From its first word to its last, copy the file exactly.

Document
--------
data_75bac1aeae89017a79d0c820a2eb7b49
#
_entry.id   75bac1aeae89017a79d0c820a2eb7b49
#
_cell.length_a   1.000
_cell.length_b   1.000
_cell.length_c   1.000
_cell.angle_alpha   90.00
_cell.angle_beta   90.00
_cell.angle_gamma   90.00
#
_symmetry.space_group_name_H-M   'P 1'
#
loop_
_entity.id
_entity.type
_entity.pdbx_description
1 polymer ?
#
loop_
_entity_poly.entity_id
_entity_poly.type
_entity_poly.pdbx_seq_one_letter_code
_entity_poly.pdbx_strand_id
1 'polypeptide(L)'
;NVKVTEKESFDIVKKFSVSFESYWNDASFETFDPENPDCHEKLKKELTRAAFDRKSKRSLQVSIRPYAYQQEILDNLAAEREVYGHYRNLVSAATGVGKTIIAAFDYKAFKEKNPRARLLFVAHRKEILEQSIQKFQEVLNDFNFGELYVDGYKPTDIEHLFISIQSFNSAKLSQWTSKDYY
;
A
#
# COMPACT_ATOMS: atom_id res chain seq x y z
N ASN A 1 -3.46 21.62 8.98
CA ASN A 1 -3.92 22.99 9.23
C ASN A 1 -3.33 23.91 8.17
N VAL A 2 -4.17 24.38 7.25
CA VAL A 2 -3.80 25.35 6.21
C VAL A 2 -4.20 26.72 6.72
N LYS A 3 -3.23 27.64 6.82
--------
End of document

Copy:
data_75bac1aeae89017a79d0c820a2eb7b49
#
_entry.id   75bac1aeae89017a79d0c820a2eb7b49
#
_cell.length_a   1.000
_cell.length_b   1.000
_cell.length_c   1.000
_cell.angle_alpha   90.00
_cell.angle_beta   90.00
_cell.angle_gamma   90.00
#
_symmetry.space_group_name_H-M   'P 1'
#
loop_
_entity.id
_entity.type
_entity.pdbx_description
1 polymer ?
#
loop_
_entity_poly.entity_id
_entity_poly.type
_entity_poly.pdbx_seq_one_letter_code
_entity_poly.pdbx_strand_id
1 'polypeptide(L)'
;NVKVTEKESFDIVKKFSVSFESYWNDASFETFDPENPDCHEKLKKELTRAAFDRKSKRSLQVSIRPYAYQQEILDNLAAEREVYGHYRNLVSAATGVGKTIIAAFDYKAFKEKNPRARLLFVAHRKEILEQSIQKFQEVLNDFNFGELYVDGYKPTDIEHLFISIQSFNSAKLSQWTSKDYY
;
A
#
# COMPACT_ATOMS: atom_id res chain seq x y z
N ASN A 1 -3.46 21.62 8.98
CA ASN A 1 -3.92 22.99 9.23
C ASN A 1 -3.33 23.91 8.17
N VAL A 2 -4.17 24.38 7.25
CA VAL A 2 -3.80 25.35 6.21
C VAL A 2 -4.20 26.72 6.72
N LYS A 3 -3.23 27.64 6.82